The rather central decentralization of the Web 3.0

On the subject of decentralization and the Web 3.0

I lately gave a quick talk on the subject of the Metaverse Hype that is currently running over all of us. 

The bottom line was that we at Artificial Rome do believe that this is a serious development and that we enjoy being part of the community that shapes this new environment.  However, we do see a lot of indicators for a hype that could become a bubble, which will once it bursts, delay this entire promising quest for several years, yet again. 

You can see the full talk here:  

In the aftermath, several discussions were sparked, which I want to engage with in more detail. The cornerstone of the dispute was the subject of decentralization. Which I broke down to merely the crypto backend, the storage of data on the blockchain, which is supposedly decentralized. I do not think that this is restricted to the backend, it becomes much more obvious when we look at the front end. But this will need a separate article.

The key figures in this argument are three Industry Leaders.

 Moxie Marlinspike is the founder of signal 

he started the discussion with this brilliant Article

Vitalik founder of Ethereum reacted here 

Dan Finlay the founder of metamask reacted here 

Thanks to @DavidLinderman and @KatschePlatz for bringing this to my attention.

But let me fill in the blanks here and review the full discussion around the rather central decentralization of the blockchain, which is supposed to be the core of the dawn of this super new Web 3.0.  It started with an article by @moxie the founder of signal. To grab the subject he actually wrote two dapps ( decentralized applications ) and describes his experiences rather brilliantly. He has two main arguments: One is that in the past open-source decentralized projects have been slow in their development process to keep up with centralized approaches.

The second argument is, that right now the Ethereum blockchain is too heavy and too difficult to interact with, so practically we rely on a centralized server to interact with it, which is the exact opposite of the entire idea. Most blockchains are very large files, that you can download and work with directly.

Right now this is what you need to do. The 7 step user experience starts with installing a command-line tool and from then it goes on. Try explaining that to your mother. Or father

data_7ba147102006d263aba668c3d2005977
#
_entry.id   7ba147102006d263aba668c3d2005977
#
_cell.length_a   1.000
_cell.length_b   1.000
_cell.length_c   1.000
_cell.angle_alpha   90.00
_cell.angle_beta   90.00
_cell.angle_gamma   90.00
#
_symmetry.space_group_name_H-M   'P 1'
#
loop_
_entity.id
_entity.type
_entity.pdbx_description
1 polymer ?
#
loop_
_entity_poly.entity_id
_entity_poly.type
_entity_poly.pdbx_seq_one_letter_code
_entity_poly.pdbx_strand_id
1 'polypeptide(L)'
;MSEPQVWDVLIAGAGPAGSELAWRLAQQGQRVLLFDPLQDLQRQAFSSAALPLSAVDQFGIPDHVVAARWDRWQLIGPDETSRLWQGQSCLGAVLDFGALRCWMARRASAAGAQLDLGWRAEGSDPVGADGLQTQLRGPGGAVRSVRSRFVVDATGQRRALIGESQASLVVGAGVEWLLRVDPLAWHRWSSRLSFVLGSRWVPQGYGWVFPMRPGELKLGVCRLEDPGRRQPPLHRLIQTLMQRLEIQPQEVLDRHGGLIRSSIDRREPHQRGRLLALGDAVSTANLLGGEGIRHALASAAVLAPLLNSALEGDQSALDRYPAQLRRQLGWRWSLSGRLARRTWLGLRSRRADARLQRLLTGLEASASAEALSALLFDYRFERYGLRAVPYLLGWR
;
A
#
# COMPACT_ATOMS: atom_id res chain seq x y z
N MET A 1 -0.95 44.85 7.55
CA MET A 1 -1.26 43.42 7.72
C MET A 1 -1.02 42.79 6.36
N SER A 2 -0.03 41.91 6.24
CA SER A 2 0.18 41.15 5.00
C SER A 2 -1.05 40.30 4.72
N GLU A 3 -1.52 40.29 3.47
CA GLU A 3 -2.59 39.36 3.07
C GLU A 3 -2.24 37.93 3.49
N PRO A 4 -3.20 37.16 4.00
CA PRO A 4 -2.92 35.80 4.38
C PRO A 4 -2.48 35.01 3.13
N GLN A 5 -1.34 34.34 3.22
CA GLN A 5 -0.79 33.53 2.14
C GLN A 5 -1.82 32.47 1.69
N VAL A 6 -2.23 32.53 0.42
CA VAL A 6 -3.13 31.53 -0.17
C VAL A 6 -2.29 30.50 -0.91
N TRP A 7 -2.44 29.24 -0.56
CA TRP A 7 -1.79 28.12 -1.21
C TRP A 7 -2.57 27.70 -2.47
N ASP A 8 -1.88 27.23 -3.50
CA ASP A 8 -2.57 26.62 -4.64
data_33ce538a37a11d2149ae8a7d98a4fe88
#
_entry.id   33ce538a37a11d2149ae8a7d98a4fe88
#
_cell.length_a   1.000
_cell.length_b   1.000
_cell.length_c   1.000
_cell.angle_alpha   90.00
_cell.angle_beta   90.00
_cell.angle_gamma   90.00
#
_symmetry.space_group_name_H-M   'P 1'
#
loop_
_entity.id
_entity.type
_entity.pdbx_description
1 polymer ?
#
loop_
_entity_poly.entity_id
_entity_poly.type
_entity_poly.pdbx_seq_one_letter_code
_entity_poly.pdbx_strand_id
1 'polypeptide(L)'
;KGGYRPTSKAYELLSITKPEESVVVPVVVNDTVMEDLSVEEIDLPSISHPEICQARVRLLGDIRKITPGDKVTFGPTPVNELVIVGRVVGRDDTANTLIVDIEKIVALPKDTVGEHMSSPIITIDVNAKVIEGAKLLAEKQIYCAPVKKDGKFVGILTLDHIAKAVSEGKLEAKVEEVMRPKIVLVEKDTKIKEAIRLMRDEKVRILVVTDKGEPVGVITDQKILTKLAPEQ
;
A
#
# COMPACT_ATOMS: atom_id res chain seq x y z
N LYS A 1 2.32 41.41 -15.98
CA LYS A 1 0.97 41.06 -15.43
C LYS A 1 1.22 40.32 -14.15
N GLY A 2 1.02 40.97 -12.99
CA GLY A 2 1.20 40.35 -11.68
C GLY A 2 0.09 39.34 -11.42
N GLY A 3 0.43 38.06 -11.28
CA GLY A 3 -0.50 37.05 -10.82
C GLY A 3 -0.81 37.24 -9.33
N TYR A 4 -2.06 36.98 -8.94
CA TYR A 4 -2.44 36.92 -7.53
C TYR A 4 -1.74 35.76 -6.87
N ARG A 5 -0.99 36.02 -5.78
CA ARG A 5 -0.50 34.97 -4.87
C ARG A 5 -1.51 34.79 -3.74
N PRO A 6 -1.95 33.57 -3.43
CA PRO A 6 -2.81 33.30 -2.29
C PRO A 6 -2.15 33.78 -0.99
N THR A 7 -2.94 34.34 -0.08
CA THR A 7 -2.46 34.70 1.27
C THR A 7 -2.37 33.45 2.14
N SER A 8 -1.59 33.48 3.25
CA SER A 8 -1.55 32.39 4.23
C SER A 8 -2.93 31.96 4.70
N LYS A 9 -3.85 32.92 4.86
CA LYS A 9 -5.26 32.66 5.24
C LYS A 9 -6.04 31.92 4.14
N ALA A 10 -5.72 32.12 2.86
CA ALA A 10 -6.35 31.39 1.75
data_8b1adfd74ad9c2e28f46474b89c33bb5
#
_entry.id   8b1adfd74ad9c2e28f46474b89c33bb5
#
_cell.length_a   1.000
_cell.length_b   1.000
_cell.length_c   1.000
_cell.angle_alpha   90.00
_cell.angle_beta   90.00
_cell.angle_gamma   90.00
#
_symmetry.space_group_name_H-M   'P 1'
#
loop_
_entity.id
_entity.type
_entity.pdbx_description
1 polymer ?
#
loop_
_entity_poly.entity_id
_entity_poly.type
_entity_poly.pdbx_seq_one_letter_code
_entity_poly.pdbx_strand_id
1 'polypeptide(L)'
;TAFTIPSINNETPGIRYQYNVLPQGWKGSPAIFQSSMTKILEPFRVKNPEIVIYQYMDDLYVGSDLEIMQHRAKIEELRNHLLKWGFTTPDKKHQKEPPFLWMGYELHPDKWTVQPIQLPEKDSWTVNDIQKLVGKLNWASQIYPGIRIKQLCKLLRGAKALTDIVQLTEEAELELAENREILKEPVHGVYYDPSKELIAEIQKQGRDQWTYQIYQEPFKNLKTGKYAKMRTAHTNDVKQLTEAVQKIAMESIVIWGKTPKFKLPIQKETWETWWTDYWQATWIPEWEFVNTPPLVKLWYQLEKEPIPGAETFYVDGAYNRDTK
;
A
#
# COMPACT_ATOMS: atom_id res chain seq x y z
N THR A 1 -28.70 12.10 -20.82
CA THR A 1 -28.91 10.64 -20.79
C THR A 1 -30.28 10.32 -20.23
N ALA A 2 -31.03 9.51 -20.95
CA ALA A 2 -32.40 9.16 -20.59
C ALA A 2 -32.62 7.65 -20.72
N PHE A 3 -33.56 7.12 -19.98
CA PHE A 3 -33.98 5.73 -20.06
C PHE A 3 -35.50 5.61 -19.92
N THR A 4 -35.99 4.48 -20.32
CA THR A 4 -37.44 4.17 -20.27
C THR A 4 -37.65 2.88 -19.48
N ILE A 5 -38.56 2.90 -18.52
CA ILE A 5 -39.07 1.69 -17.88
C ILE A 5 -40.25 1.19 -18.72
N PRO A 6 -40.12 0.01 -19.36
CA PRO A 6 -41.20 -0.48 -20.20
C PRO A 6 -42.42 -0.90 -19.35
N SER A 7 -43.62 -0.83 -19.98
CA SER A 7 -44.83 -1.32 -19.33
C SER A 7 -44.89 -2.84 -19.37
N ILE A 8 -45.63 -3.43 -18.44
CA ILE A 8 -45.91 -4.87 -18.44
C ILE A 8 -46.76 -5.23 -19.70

Apart from the practical feasibility for a wider population, the file size means that neither a web browser nor a mobile phone can interact with the blockchain directly. So they will make calls to a server, which then interacts with the blockchain for you. This seems like a minor technical detail, that non-programmers might like to ignore, but this very matter turns the whole idea of a decentralized blockchain backend for the new Web upside down. 

When you have to call a specific single entity ( I think it's okay to call this a server ) This does mean that there will be (a) a security risk in case the server gets hacked. 

(b) The single entity controlling the server can abuse the centralized power given to them.

Regarding (a) the Security risk: 

If I'm in control of this one entity infuria I could override every NFT that is calling the server and write my name as the owner of the NFT then right into the blockchain. So thank you beeple happy to have you. 

This is what Vitalik the co-founder of Ethereum is mainly referring to in this scrolling intensive article. He states that there are a lot of measurements that you can take in order to make the calling of infuria, the central server, more secure. 

But as a true cryptograph, he is mainly referring to the security issues involved.

Here actually underlines that he does not think that any common  user will ever interact directly with the blockchain. So there it is, not even the founder of Etherium sees this Web3.0 future that your millennial-gaming-kid-marketing-advisor is babbling about.  

Regarding (b) the abuse of power.